Esquire started in 1933 as a quarterly press run of a hundred thousand copies. It cost fifty cents per copy. It later transformed itself into a more refined periodical with an emphasis on men's fashion and contributions by Ernest Hemingway, F. Scott Fitzgerald, Alberto Moravia, André Gide, and Julian Huxley. In the 1940s, the popularity of the Petty Girls and Vargas Girls provided a circulation boost. In the 1960s, Esquire helped pioneer the trend of New Journalism by publishing such writers as Norman Mailer, Tim O'Brien, John Sack, Gay Talese, Tom Wolfe, and Terry Southern. In August 1969, Esquire published Normand Poirier's piece, "An American Atrocity", one of the first reports of American atrocities committed against Vietnamese civilians. Under Harold Hayes, who ran it from 1961 to 1973, it became as distinctive as its oversized pages. The magazine shrank to the conventional 8½×11 inches in 1971. The magazine was sold by the original owners to Clay Felker in 1977, who reinvented the magazine as a fortnightly in 1978, under the title of Esquire Fortnightly. However, the fortnightly experiment proved to be a failure, and by the end of that year, the magazine lost US$5 million. Felker sold Esquire in 1979 to the 13-30 Corporation, a Tennessee publisher, whose owners refocused the magazine into a monthly. During this time, New York Woman magazine was launched as something of a spinoff version of Esquire aimed at female audience. 13-30 split up in 1986, and Esquire was sold to Hearst at the end of the year, with New York Woman going its separate way to American Express Publishing.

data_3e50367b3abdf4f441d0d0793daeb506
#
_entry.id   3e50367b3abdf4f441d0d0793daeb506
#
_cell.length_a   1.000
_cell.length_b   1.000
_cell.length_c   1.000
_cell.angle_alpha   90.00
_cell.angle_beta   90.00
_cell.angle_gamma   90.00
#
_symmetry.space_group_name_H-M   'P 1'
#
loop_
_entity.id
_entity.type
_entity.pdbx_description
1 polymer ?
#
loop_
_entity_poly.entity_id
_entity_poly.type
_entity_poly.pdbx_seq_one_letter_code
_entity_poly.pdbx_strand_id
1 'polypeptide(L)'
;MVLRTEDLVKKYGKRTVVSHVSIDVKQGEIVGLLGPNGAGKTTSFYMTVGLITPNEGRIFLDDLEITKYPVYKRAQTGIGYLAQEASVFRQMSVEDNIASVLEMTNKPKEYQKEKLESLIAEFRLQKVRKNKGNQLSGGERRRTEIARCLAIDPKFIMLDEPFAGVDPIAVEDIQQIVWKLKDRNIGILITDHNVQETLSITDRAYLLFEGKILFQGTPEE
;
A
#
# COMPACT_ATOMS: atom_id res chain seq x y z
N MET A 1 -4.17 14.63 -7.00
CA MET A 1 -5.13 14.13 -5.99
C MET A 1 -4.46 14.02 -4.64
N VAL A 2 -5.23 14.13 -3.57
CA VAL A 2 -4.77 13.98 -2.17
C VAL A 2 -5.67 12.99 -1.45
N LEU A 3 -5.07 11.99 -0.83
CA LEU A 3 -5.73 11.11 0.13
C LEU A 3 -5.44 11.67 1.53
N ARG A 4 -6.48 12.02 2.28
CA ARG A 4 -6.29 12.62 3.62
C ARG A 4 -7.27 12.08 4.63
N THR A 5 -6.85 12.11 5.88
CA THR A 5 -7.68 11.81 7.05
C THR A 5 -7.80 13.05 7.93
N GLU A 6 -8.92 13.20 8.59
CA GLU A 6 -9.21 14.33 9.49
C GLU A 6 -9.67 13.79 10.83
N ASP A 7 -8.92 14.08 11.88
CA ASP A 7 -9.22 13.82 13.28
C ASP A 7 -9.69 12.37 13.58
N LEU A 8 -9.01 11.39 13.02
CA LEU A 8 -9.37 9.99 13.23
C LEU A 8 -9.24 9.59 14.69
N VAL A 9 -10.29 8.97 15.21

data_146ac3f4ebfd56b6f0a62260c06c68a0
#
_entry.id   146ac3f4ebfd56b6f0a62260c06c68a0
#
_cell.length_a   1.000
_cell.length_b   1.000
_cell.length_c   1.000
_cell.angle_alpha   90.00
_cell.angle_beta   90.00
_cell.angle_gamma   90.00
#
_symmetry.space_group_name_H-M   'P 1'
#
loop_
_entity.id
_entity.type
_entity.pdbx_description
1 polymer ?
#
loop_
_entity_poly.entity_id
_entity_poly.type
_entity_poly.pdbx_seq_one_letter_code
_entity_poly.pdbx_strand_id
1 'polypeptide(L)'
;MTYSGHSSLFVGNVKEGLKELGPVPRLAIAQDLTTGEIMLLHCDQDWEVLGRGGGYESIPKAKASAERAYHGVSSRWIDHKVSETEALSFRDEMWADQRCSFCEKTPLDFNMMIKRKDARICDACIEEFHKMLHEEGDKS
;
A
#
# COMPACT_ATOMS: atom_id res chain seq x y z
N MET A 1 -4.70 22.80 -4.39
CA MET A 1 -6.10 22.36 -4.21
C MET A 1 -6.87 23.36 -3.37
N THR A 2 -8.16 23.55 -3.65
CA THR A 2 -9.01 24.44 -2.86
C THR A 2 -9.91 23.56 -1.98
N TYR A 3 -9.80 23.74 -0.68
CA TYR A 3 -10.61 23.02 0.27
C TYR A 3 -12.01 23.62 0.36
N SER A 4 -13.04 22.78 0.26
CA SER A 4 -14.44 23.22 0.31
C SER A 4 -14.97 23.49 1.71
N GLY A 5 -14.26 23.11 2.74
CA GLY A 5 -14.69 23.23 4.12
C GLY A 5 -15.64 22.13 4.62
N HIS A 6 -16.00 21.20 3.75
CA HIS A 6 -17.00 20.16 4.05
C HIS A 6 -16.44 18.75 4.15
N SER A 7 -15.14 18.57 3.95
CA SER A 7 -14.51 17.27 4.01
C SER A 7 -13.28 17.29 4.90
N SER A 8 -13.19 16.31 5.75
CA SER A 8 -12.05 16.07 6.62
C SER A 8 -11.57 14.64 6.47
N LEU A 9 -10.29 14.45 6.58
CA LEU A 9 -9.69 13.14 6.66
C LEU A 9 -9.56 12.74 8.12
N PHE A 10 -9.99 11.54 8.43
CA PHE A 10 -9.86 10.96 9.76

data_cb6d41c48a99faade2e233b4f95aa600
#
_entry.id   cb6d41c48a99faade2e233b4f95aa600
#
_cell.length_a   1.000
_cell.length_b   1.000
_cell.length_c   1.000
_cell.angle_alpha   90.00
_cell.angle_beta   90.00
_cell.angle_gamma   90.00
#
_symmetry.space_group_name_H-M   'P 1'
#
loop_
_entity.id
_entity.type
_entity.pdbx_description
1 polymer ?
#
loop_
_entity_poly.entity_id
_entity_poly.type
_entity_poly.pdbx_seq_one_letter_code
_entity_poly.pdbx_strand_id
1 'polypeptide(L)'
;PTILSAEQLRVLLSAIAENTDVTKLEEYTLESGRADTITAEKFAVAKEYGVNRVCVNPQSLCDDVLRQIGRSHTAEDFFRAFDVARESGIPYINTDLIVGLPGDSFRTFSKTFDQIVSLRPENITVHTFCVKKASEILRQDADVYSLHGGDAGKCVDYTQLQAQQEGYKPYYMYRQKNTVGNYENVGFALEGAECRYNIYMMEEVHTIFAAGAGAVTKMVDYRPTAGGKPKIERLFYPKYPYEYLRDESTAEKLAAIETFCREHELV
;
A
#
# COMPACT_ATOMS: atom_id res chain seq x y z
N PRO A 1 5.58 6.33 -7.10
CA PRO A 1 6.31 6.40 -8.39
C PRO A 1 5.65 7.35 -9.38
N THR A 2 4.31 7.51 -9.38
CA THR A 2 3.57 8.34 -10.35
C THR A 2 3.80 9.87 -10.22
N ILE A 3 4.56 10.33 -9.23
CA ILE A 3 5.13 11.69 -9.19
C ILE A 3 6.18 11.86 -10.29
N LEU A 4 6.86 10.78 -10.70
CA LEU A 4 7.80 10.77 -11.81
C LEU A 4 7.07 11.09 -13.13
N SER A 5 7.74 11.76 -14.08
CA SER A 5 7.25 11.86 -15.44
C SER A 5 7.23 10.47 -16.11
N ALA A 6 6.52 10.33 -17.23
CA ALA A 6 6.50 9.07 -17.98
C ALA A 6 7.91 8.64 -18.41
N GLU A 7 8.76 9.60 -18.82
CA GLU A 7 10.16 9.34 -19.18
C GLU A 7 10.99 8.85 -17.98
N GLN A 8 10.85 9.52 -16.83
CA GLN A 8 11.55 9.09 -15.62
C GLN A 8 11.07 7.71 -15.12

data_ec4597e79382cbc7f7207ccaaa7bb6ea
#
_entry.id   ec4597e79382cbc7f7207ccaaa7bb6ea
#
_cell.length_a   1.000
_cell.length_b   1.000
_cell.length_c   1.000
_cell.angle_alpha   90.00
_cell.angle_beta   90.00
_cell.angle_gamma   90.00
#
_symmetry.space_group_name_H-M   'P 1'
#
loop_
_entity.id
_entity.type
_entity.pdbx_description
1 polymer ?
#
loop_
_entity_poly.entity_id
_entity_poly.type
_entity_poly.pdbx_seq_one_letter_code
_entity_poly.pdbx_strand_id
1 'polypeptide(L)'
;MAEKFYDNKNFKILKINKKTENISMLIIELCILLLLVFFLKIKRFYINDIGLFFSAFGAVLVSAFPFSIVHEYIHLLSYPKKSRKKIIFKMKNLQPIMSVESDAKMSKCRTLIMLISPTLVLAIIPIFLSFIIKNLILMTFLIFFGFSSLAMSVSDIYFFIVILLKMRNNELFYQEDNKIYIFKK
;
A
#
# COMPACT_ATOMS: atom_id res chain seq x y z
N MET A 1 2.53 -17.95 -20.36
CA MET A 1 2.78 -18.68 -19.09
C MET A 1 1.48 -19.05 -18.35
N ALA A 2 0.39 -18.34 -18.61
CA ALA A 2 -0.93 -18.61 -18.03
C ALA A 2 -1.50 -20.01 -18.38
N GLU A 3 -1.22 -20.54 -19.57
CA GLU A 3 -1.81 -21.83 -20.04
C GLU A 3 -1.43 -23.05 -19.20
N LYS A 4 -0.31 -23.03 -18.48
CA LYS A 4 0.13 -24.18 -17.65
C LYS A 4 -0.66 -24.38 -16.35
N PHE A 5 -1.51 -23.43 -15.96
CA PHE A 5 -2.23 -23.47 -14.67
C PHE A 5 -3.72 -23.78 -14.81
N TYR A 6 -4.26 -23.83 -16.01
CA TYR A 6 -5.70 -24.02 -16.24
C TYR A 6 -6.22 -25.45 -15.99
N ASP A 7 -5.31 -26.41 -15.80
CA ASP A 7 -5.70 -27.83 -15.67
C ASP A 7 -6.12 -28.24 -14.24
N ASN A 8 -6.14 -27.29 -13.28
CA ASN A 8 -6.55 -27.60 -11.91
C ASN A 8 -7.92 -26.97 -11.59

David M. Granger was named editor-in-chief of the magazine in June 1997. Since his arrival, the magazine has received numerous awards, including multiple National Magazine Awards—the industry's highest honor. Prior to becoming editor-in-chief at Esquire, Granger was the executive editor at GQ for nearly six years. Its award winning staff writers include Tom Chiarella, Scott Raab, Mike Sager, Chris Jones, John H. Richardson, Cal Fussman, Lisa Taddeo, and Tom Junod.
Esquire on the Web
The Daily Endorsement Blog
In January 2009 Esquire launched a new blog—the Daily Endorsement Blog. Each morning the editors of the magazine recommend one thing for readers’ immediate enjoyment: “not a political candidate or position or party, but a breakthrough idea or product or Web site.” The concept for this blog probably emerged from the November 2008 "Endorsement Issue", in which, after 75 years, Esquire publicly endorsed a presidential candidate for the first time. The Daily Endorsement Blog was officially discontinued on April 2011.
From 1969 to 1976, Gordon Lish served as fiction editor for Esquire and became known as "Captain Fiction" because of the authors whose careers he assisted. Lish helped establish the career of writer Raymond Carver by publishing his short stories in Esquire, often over the objections of Hayes. Lish is noted for encouraging Carver's minimalism and publishing the short stories of Richard Ford. Using the influential publication as a vehicle to introduce new fiction by emerging authors, he promoted the work of such writers as T. Coraghessan Boyle, Barry Hannah, Cynthia Ozick and Reynolds Price.